On June 17, 1967, Big Brother and the Holding Company perform a show-stopping set on the second day of the Monterey International Pop Festival. Janis smashed through her anonymity with Big Mama Thornton's "Ball and Chain" and the world took note. Her performance, a highlight of the film documentary Monterey Pop, is among the great performances in rock history.

Big Brother played in the Bay area and up and down the California coast, to ever-increasing enthusiasm for their unique brand of psychedelic rock. They initially signed with Mainstream Records, a small outfit that did little promotion, but did produce an album on August 12, 1967. The self-titled debut album by Big Brother and the Holding Company is released on Mainstream Records. It reaches #60. Two singles were released, "Blindman" and "All Is Loneliness."

The group was actively courted by Albert Grossman, one of the most powerful entertainment managers of the day. Through his representation, they signed a three-record recording contract with Columbia Records, who bought out Mainstream's rights. Their "Cheap Thrills" album was released in August, 1968 and soon went gold, presenting the hits "Piece Of My Heart" and "Summertime." It topped the charts for seven weeks.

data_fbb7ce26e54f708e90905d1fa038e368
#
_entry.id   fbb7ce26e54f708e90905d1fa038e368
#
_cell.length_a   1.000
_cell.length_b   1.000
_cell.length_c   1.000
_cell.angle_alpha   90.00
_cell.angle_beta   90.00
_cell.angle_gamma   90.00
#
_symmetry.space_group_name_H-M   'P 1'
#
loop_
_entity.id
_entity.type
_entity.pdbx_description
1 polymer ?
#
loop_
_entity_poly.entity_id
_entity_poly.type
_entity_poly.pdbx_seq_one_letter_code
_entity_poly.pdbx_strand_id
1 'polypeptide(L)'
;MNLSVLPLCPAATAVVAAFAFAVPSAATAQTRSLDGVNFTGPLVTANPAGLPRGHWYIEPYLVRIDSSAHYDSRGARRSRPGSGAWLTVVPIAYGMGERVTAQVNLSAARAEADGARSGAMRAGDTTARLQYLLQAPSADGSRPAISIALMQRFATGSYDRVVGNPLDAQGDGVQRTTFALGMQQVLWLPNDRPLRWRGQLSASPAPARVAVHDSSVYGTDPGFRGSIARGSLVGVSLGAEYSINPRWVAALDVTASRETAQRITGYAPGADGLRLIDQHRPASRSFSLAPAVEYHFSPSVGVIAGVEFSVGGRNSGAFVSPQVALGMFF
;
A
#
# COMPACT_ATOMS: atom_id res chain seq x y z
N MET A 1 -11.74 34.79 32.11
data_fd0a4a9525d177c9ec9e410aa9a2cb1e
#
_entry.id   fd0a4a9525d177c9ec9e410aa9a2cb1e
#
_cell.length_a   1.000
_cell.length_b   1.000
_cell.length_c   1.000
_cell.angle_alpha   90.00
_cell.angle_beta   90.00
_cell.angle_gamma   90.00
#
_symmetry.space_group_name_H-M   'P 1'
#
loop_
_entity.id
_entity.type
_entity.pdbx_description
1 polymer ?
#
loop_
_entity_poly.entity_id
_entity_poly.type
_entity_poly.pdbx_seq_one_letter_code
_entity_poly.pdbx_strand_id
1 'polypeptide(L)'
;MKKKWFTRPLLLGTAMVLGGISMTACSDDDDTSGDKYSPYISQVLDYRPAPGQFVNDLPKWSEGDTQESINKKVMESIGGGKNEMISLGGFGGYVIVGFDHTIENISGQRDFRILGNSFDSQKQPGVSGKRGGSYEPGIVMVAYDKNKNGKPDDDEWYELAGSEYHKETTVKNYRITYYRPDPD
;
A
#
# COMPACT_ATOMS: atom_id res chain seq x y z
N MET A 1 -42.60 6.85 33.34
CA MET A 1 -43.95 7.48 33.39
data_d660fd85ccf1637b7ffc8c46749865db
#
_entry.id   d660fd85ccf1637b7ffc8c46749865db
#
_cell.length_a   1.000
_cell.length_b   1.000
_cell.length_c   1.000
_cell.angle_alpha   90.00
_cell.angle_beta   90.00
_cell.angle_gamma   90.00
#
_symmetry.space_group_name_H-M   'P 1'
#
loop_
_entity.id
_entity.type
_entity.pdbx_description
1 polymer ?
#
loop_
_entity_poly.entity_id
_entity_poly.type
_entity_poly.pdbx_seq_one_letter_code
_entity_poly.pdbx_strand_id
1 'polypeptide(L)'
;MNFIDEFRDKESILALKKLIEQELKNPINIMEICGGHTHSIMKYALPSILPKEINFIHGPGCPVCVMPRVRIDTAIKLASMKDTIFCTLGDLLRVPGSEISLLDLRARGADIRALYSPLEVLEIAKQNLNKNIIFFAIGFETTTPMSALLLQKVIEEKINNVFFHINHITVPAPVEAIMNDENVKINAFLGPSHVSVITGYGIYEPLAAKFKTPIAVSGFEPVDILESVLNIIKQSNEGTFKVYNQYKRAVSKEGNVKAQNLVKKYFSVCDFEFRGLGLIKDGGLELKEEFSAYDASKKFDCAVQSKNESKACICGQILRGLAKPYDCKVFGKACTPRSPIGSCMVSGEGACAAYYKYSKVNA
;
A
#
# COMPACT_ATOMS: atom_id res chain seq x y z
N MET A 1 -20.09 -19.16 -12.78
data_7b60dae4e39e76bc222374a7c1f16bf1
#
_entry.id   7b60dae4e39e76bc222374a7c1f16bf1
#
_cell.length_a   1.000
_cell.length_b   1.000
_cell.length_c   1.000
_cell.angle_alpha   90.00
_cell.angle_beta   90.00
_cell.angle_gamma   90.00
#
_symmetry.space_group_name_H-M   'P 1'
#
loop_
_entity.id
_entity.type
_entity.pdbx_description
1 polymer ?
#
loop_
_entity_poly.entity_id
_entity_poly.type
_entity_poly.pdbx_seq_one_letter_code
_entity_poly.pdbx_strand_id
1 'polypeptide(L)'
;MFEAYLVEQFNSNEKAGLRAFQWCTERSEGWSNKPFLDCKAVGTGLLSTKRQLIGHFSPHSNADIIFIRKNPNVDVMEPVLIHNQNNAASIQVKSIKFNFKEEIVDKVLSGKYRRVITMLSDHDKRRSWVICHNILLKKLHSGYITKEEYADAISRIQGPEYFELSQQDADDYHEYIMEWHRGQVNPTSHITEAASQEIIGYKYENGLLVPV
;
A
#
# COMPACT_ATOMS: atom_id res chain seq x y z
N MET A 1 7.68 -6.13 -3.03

The band was playing to large audiences, for big fees, and the billing now read "Janis Joplin with Big Brother and the Holding Company." On September 29, 1968, “Piece of My Heart,” the lone Top Forty hit by Big Brother and the Holding Company, enters the charts. It reaches #12. On December 7, 1968: Janis Joplin performs for the last time as a member of Big Brother and the Holding Company.

The year 1969 was the year of the rock festival. The largest was the Woodstock Music and Art Fair, held on the weekend of August 15-17, in the tiny town of Bethel, in upstate New York. An estimated crowd of 450,000 attended the event, which featured everyone from Jimi Hendrix and Joe Cocker, to Arlo Guthrie, Jefferson Airplane, The Who, Janis Joplin, Sly and the Family Stone, Ravi Shankar and Country Joe McDonald. If Woodstock marked the apex of the hippie movement in America, the Rolling Stones’ free concert in Hyde Park did the same for England. Held on July 5, the show drew nearly 300,000 people, the largest gathering in England since V-E Day.

Janis formed a new group, oriented more toward blues and released a new album "I Got Dem 'Ol Kozmic Blues Again, Mama" on September 18, 1969. In the U.S., mixed reviews greeted the new sound but in Europe the group was welcomed with loudly enthusiastic praise. She formed a third band, on June 12, 1970, called Full Tilt Boogie Band, which evolved more professional popular sound. Janis felt she'd finally found her unique style of white blues. She was never happier with her new music. They debuted at Freedom Hall in Louisville, Kentucky.